Ancient jadeite showing skillful techniques
Fossa Magna Museum
This wonderful geology museum is located in the city of Itoigawa. It is named after the Great Crack in the middle of Japan, the terminus of the Japan Median Tectonic Line (map below). The Fossa Magna (Latin for great rift) refers to the place where Pacific/Oceanic and Continental plates meet. You can learn all about it at this museum. Itoigawa is the home of Japanese jade, and this is its museum.
Itoigawa City, Home of Jade
Itoigawa is a charming small city on the coast of the Japan Sea, in the prefecture of Niigata. Itoigawa is on the Japan Median Tectonic Line, and its location is marked with a red arrow. The Fossa Magna zone is shown in yellow. Itoigawa is known as Japan’s source of jade, the mineral/gem jadeite. Jade has a long history in Japan, and it has been worked by early Jomon people. Jadeite is called hisui. It is usually written in kana characters, ヒスイ or ひすい , so perhaps this term is of Jomon origin. Jadeite was named the National Stone of Japan in 2016.
Nunakawa-hime, Lady of Jade
In Koshi-no-kuni, also known as Esshū province, now known as Hokuriku, a folk heroine of Itoigawa is Nunakawahime. Legend says she was beautiful and wise, and she knew how to make magic using jade. Her fame was so great that the famous Ōkuninushi came from Izumo in the west to win her hand. And he did. Their son became Takeminakata, the kami revered at Suwa Taisha in nearby Nagano. This statue of Nunakawahime holding a large jade stands on the north side of the Itoigawa station.
Birth of the Oldest Jade in the World
How was jade created? The process began 500 million years ago. Jadeite crystallizes from a hydrothermal liquid in the subduction zone of two tectonic plates. In a zone about 30 to 50 km below the surface, elements (Na, Al, Si, and H2O) formed jadeite at temperatures of 250 to 650 C. Jadeite was created during the period 100 to 500 million years ago.
Itoigawa lies on the border of two plates. 250 million years ago, the Oceanic plate (right) pushed below the Continental plate (left). Jadeite (colored turquoise) that had been created deep below rose to the surface.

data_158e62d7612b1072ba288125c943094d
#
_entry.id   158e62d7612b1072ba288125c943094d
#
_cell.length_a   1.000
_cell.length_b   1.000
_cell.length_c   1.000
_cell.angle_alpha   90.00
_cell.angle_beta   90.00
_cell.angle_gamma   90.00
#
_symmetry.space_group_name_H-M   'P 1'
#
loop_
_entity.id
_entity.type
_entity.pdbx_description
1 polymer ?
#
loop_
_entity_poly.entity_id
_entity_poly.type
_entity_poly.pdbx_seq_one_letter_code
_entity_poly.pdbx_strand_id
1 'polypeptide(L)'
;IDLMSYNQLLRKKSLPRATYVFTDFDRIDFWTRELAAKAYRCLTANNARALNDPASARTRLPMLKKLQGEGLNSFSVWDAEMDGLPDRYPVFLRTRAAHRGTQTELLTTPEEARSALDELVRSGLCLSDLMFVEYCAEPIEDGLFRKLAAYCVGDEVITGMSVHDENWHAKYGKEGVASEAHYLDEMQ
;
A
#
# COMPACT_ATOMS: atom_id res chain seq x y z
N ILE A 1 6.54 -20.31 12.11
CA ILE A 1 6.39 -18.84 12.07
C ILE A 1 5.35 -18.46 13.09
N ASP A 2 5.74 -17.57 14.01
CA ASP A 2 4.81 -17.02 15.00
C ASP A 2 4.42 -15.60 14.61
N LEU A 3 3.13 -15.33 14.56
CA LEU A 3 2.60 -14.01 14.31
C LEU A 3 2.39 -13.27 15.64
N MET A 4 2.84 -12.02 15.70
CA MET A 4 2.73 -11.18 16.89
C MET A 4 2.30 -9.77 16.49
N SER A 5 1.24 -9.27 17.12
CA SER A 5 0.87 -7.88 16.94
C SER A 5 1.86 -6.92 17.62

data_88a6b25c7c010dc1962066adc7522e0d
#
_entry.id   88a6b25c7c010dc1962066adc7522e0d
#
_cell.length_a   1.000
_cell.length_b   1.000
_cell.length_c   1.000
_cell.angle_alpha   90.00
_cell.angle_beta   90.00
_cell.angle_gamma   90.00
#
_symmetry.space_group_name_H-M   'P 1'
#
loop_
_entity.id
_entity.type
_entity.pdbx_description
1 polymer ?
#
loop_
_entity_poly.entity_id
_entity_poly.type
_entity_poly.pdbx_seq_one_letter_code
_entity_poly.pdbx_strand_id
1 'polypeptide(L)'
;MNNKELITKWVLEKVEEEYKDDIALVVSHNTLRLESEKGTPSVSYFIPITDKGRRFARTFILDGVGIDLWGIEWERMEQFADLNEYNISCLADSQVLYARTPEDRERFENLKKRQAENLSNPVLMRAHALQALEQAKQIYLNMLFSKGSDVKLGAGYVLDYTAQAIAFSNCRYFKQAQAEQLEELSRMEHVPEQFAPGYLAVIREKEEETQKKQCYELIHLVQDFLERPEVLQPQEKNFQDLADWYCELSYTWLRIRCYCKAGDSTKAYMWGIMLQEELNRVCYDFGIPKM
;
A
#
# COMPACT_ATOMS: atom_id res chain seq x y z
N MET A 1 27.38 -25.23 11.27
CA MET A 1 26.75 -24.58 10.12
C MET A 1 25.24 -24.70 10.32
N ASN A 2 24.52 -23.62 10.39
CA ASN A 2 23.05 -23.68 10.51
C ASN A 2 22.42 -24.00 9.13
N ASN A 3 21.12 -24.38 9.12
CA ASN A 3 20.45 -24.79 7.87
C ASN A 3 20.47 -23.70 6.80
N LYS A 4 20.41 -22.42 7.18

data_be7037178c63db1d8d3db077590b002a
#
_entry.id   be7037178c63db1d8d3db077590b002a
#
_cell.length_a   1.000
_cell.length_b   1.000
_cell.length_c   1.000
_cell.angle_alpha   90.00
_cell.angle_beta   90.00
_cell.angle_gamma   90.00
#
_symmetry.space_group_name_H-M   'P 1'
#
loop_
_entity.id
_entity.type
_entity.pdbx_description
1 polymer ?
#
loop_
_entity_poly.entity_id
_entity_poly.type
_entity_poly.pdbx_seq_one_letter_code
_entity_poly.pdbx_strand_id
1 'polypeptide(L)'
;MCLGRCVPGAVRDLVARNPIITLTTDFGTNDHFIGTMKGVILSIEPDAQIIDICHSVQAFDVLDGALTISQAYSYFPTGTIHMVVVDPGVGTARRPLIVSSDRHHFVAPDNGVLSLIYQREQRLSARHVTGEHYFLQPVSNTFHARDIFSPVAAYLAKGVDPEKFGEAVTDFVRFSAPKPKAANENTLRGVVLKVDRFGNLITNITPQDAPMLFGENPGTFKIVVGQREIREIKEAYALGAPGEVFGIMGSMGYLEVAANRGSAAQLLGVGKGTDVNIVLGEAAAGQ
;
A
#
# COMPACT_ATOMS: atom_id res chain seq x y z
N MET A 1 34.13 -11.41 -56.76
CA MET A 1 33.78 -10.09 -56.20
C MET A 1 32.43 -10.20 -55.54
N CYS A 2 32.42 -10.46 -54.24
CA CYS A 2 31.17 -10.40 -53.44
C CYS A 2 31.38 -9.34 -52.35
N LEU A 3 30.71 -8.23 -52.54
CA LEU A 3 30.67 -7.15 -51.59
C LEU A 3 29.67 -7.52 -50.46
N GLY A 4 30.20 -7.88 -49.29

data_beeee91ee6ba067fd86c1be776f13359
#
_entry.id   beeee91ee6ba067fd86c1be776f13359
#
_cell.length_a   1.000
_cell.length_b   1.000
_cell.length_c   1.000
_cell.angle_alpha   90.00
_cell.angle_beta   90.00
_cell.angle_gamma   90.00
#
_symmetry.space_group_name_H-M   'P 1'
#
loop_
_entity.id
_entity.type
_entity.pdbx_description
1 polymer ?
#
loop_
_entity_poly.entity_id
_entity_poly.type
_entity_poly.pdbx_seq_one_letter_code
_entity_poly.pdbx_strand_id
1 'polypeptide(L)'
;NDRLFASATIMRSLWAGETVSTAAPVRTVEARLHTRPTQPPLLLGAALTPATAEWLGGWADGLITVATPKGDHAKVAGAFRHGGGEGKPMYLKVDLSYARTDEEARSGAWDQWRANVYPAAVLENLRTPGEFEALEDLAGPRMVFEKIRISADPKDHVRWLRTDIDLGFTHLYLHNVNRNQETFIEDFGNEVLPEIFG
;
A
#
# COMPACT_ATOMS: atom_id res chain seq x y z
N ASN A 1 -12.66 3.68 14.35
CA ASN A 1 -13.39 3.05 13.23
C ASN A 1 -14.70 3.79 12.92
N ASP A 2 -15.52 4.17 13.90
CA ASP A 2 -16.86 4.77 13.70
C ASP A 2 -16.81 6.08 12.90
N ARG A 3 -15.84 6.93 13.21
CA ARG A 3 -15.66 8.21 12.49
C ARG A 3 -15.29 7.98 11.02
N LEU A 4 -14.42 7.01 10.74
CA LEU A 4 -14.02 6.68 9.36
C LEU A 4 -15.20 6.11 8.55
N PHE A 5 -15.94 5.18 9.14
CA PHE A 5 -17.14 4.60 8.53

Jadeite comes in various colors depending on the elements present in it. The colors range from white, through various shades of green, lavender, and blue, to black.
History of Jade in Japan
6000 years ago, jade jewelry in the form of small pendants were made. They were of gemstone quality and may be the oldest human-worked jade in the world.
5000 years ago, there were jade workshops making larger pendants in Itoigawa, as found at the Chojogahara and Teraji archaeological sites in Itoigawa.
3000 years ago, magatama pendants were made.
Magatama means curved bead. They were generally comma-shaped, hence their name; they were also in the shapes of animals and insects.
8th century, a Buddhist statue, containing jade, is made for Todaiji. Subsequently jade mysteriously disappears from the scene. It was believed for a long time that there was no more jade in Japan.
In 1938, the tanka poet Gyofu Soma suggested that jade might be found in Itoigawa because of the Nunakawahime legend. And jade was rediscovered in Japan.
Fossa Magna and The Birth of the Japanese Islands
There is a stunning video at the museum which explains the role of the Fossa Magna in forming the islands of Japan. The Fossa Magna was once under sea. 20 million years ago, the land was still connected to Asia. Then it broke apart from Asia and the Sea of Japan was created. The land split into two parts: the southern part of the land rotated one way and the northern part rotated the other way, creating an opening, like a door. Fossa Magna was in the sea in this gap. Then the eruption of subterranean volcanoes filled the Fossa Magna sea with ash, sand, and mud. And connected the two parts of land. Thus was the main island of the archipelago created. Volcanoes on land formed 2.6 million years ago in the Fossa Magna zone, like Mt. Fuji on the main island of Honshu. The dark area in the middle is the Kanto Mountains, and Mt. Fuji is on the left edge.